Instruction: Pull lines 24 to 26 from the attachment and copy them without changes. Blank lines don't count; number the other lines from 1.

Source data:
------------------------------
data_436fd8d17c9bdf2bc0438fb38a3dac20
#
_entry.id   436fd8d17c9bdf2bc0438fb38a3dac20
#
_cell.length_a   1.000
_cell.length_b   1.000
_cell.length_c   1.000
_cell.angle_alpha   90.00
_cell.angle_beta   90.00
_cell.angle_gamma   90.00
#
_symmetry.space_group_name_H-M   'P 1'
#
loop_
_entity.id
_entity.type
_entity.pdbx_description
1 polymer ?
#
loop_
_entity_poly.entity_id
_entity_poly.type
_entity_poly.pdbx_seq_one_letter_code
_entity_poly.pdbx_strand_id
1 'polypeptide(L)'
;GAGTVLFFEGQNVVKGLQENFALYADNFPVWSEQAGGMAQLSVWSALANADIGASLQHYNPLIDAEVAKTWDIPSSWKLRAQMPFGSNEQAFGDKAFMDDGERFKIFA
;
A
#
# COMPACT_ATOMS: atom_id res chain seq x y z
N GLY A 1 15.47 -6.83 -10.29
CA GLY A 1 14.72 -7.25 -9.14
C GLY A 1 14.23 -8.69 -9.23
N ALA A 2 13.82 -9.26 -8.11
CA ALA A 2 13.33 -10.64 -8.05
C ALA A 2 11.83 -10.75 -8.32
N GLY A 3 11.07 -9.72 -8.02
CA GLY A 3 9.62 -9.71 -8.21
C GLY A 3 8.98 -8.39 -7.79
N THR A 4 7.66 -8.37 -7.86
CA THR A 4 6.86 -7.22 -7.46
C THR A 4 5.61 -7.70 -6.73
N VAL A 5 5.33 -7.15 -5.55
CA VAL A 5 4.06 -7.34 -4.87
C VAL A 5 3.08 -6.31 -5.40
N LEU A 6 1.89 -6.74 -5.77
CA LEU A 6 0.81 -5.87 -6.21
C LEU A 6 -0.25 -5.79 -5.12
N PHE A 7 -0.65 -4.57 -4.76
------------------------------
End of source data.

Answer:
_entity_poly.pdbx_strand_id
1 'polypeptide(L)'
;GAGTVLFFEGQNVVKGLQENFALYADNFPVWSEQAGGMAQLSVWSALANADIGASLQHYNPLIDAEVAKTWDIPSSWKLRAQMPFGSNEQAFGDKAFMDDGERFKIFA